You’ve only just read this. Yet, aren’t you breathing easier knowing when Summer ends, ‘Back-to-School’ is on auto pilot? Have a happy, safe, and enjoyable summer.
Do you struggle trying to accomplish everything you want to get done in a week? Are you always asking yourself “where does the time go?” Are you always running late for appointments? Instead of trying to keep it all organized in your head, start a time management system for yourself by using a calendar (digital or paper, whatever your preference), a Day-Timer, or even an excel spreadsheet will work.
Remember school schedules? The week is scheduled by the day, classes with start and end times are filled in first and the remaining time is what you have left for the week. Start with your non-flexible commitments, such as; work, and then plan the other activities or tasks by the days and times available in the space you have left. Block out the amount of time each commitment, task, or activity will take and include travel time if necessary. This will visually put your time available to accomplish your tasks for the week “at a glance” and into perspective. This is imperative for getting a handle on your time management schedule. If there are overlapping commitments and a shortage of time available to get everything accomplished, you know it’s time to reorganize your week.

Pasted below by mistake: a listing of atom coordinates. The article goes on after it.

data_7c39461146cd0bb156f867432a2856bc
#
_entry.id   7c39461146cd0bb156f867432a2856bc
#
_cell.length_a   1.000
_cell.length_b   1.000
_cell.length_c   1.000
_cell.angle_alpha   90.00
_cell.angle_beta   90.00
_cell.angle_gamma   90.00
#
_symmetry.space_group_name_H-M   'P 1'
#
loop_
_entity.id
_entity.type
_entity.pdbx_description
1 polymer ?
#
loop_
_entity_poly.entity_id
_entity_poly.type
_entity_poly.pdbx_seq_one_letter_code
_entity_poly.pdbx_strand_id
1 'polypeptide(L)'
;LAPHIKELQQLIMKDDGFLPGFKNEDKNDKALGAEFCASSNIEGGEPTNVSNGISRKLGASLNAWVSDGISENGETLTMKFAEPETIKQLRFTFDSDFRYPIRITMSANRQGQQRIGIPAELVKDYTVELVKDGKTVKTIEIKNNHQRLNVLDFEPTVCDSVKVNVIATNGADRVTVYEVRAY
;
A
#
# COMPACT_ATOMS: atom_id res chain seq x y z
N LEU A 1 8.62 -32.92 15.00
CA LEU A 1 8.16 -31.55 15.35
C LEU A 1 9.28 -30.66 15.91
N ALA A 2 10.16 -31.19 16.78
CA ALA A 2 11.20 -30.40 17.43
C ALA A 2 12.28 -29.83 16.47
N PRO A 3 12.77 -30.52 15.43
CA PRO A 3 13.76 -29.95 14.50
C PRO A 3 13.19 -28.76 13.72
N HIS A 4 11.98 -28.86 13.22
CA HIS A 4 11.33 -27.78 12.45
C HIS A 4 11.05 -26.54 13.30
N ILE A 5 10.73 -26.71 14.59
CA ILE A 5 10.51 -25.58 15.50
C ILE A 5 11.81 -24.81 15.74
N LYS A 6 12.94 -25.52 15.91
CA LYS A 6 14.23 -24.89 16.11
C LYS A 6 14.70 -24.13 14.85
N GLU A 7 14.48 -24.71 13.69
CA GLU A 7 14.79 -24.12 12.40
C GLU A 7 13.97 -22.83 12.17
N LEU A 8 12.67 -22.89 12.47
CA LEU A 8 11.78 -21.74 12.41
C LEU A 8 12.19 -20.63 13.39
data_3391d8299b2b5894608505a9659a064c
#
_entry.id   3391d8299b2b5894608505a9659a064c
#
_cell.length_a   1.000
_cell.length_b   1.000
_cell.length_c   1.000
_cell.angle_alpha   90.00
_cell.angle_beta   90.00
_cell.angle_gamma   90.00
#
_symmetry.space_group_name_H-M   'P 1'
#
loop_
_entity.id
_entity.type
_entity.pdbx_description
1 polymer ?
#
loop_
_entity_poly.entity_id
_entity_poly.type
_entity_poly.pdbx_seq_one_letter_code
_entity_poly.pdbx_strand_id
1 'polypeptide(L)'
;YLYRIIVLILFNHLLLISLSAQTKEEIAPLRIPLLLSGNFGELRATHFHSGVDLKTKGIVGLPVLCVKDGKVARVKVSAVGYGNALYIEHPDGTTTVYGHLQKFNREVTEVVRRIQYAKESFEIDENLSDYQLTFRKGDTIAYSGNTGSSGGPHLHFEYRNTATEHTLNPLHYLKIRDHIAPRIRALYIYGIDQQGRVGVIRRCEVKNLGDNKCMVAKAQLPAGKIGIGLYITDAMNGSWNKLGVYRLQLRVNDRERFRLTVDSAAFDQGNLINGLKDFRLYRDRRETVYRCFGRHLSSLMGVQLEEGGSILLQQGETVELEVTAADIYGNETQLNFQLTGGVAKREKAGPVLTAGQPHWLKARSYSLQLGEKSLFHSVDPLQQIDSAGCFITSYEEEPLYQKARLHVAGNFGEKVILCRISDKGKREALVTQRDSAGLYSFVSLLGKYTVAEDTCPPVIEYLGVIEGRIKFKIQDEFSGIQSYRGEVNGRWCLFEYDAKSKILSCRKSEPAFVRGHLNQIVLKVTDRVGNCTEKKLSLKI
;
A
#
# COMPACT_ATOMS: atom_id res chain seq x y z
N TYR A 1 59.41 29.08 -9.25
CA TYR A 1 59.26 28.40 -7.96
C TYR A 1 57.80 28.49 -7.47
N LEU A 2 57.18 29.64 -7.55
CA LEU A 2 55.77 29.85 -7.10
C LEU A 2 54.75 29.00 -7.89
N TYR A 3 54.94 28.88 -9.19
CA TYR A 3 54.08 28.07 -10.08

Keep in mind, you do need to sleep, so only schedule your time during your realistic waking hours. Each day follow your day’s schedule of events to know where you have to be and when. Then when emergencies crop up and they will, you will have a much better handle on where to reschedule the lessor priorities.
Don’t overbook yourself. Be realistic, allow for travel time and most importantly don’t forget to allow for “down-time”!
Back-to-school time is upon us. Organizing is critical for a smooth exit in the morning, to make sure homework gets done, and to achieve a tranquil household. Moreover, you are teaching your children how to organize their own lives when they enter the work force on their own. Let’s break it down:
Mornings and Evenings
Start Organizing Early
Clutter Quote: “Cleaning your house while your kids are still growing is like shoveling your walk before it stops snowing.” Phyllis Diller